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New Jersey Right to Privacy from Government Intrusion Amendment, ACR 24 (2014)

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The New Jersey Right to Privacy from Government Intrusion Amendment, ACR 24 may appear on the November 4, 2014 ballot in New Jersey as a legislatively-referred constitutional amendment. The measure, if approved, would guarantee the "right of the people to privacy from government intrusion shall not be infringed upon except by due process." This measure is primarily being sponsored by Assemblywoman Amy Handlin (R-13), Assemblywoman Caroline Casagrande (R-11) and Assemblyman Ronald Dancer (R-12) in the New Jersey Assembly, where it is known as Assembly Concurrent Resolution 24.[1]

Text of measure


The following statement providing a summary of ACR 24 was included in the measure:[1]

Currently, the Constitution recognizes that all persons are protected against unreasonable searches and seizures by the government. This concurrent resolution proposes an amendment to the New Jersey Constitution that would clarify that people have a right to privacy from government intrusion, unless the government follows due process of law.[2]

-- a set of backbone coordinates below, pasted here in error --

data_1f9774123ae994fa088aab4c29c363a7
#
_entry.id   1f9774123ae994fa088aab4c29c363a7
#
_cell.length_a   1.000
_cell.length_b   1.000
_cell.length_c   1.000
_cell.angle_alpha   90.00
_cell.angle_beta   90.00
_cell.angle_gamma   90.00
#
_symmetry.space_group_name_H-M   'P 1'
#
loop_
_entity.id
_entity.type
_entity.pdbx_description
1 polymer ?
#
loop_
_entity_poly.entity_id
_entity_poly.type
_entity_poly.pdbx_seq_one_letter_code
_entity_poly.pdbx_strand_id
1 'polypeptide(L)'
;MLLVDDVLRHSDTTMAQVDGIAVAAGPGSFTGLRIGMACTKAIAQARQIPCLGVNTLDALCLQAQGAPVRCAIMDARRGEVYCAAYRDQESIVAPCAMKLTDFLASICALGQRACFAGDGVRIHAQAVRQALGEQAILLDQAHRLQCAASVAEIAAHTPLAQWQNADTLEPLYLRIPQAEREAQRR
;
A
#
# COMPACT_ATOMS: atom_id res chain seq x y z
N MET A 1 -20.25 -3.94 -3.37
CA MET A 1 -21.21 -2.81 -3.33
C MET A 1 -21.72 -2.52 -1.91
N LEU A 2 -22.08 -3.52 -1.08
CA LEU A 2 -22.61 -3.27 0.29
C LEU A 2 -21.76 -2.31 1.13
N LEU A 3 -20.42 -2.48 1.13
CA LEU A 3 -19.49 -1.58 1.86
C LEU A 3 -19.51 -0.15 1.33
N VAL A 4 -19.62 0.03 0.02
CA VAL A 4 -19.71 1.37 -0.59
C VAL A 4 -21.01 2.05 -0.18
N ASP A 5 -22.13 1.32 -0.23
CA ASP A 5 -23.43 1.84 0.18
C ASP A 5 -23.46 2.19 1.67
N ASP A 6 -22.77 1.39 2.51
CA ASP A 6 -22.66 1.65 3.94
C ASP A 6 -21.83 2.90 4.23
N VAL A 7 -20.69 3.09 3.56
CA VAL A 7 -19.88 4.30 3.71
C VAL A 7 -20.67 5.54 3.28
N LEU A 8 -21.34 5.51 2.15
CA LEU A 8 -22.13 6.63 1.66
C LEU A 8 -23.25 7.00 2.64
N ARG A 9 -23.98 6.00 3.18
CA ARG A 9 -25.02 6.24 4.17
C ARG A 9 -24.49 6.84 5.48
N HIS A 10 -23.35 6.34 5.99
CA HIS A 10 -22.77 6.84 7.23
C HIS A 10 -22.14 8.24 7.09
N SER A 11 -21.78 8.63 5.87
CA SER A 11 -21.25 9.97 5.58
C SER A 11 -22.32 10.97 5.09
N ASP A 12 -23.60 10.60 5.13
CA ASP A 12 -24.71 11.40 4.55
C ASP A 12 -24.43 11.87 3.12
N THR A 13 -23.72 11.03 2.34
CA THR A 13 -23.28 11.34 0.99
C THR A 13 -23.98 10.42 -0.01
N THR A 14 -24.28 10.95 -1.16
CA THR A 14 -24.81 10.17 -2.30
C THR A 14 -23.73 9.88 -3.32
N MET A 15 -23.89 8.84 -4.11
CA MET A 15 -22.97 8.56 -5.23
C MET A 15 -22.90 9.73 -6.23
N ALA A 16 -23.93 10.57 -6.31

Path to the ballot

See also: Amending the New Jersey Constitution

In New Jersey, proposed constitutional amendments have two ways of achieving ballot access. The New Jersey Legislature can either qualify it with supermajority approval of 60 percent in one legislative session or with simple majorities in two successive sessions.

ACR 24 was introduced in the Assembly on January 16, 2014, and was referred to the Homeland Security and State Preparedness Committee.[3]

See also

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